Finding the gold: identifying good quality systematic reviews for the Cancer Specialist Library

Tags: Poster
Healy G, Hunt S, Nordheim L, Alcock C

Background: A systematic literature search for the Cancer Specialist Library (CSL) in 2004 identified 16,909 potential references for systematic reviews relating to cancer and its management. The quality of systematic reviews is variable so a priority of the CSL is to identify and include only good quality systematic reviews from these search results.

Aim: To establish a process for identifying high quality systematic reviews relating to cancer and its management from the results of a systematic literature search.

Methods: In order to avoid duplication of others' work, sources of appraisals of systematic reviews were searched. The appraisals found were matched against the references from the CSL's initial literature searches. The CSL also piloted a 'tumour group' in head and neck cancer to investigate the feasibility of involving clinicians in the appraisal of other systematic reviews found in the CSL's literature searches.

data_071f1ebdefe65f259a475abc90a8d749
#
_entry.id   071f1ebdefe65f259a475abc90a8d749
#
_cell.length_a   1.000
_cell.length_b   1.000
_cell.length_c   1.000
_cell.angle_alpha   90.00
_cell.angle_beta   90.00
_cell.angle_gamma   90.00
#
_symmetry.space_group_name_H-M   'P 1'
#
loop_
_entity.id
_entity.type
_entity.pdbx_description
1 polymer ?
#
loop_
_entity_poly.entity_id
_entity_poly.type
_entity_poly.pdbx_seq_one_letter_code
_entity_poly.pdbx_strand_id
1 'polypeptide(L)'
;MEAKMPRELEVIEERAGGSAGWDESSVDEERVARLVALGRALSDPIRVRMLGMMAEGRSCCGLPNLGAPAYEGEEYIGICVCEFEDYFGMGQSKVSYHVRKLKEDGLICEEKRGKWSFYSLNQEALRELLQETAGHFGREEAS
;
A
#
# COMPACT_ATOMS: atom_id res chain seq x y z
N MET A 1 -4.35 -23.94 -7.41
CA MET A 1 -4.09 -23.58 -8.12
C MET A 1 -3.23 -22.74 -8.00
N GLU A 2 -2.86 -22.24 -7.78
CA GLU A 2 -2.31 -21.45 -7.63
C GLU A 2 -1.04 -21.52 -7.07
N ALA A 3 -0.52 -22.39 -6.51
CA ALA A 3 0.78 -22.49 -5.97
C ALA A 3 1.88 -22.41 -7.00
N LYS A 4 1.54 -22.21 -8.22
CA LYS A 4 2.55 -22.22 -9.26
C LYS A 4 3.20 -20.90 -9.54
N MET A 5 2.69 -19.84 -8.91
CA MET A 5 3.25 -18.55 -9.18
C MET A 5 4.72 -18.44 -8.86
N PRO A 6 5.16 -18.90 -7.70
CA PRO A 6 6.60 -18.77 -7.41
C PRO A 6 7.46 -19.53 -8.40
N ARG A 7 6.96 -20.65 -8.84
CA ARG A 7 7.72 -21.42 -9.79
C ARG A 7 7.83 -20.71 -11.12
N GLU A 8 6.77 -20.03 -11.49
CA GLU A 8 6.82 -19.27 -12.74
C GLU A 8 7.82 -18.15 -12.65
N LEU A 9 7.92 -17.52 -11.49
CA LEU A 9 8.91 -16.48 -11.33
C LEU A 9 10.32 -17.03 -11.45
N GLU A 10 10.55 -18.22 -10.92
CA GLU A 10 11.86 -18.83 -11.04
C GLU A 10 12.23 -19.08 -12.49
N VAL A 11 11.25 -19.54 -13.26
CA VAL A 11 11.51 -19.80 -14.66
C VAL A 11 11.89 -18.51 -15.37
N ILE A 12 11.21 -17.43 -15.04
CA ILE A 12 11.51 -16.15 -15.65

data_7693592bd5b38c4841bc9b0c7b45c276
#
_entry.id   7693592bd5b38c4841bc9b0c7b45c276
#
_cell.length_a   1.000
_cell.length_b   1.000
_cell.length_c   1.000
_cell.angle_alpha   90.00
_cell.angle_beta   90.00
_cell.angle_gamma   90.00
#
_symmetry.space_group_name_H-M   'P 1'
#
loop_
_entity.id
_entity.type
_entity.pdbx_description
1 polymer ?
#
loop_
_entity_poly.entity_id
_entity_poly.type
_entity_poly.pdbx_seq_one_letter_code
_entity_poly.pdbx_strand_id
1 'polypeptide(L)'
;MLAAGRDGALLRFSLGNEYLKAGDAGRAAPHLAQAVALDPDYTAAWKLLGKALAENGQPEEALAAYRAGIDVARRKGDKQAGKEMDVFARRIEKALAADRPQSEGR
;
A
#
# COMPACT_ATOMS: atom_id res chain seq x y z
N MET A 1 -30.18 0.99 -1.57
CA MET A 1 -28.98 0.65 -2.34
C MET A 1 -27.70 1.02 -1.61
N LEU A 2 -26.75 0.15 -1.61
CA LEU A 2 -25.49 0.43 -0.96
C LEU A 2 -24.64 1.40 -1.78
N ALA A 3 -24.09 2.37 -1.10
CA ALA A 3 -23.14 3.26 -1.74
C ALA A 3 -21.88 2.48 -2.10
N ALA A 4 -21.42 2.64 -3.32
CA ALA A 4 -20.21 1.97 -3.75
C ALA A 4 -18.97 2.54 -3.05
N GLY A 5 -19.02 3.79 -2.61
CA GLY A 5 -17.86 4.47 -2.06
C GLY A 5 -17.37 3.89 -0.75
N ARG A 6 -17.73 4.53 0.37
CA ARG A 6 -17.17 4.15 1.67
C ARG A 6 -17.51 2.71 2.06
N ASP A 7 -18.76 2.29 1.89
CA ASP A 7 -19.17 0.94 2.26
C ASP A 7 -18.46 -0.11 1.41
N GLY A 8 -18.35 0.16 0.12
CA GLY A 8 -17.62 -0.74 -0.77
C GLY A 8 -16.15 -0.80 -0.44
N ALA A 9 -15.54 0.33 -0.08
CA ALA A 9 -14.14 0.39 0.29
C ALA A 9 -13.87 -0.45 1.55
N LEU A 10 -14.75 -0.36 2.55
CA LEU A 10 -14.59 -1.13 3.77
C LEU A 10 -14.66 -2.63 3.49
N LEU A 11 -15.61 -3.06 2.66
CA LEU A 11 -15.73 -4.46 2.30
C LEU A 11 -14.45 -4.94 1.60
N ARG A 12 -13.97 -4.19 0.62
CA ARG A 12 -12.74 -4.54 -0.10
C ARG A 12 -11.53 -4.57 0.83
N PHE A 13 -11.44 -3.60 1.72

Results: The systematic search retrieved 16,909 initial references. A very small proportion of these had published appraisals (n=256;1.5% of total). The experience of the head and neck 'tumour group’ suggests that despite their enthusiasm and support, busy clinicians simply do not have the time to appraise papers systematically on this scale. The CSL is investigating how using clinical guidelines and collaborating with their development teams (e.g. the UK's National Collaborating Centre for Cancer (NCC-C)) could help identify other appraisals of systematic reviews.

Conclusions: Identifying cancer systematic reviews is an achievable task: finding the 'gold' is not so easy. The CSL has identified those that have been pre-appraised, and expects that collaborative efforts will result in other higher quality systematic reviews being identified. Without systematic appraisal, the CSL must decide whether to populate the Library with those which have not received an in-depth quality check. Not only will this potentially obscure where the true gaps in the evidence base lie, but it will compromise the original aim of the CSL to provide access to reliable evidence.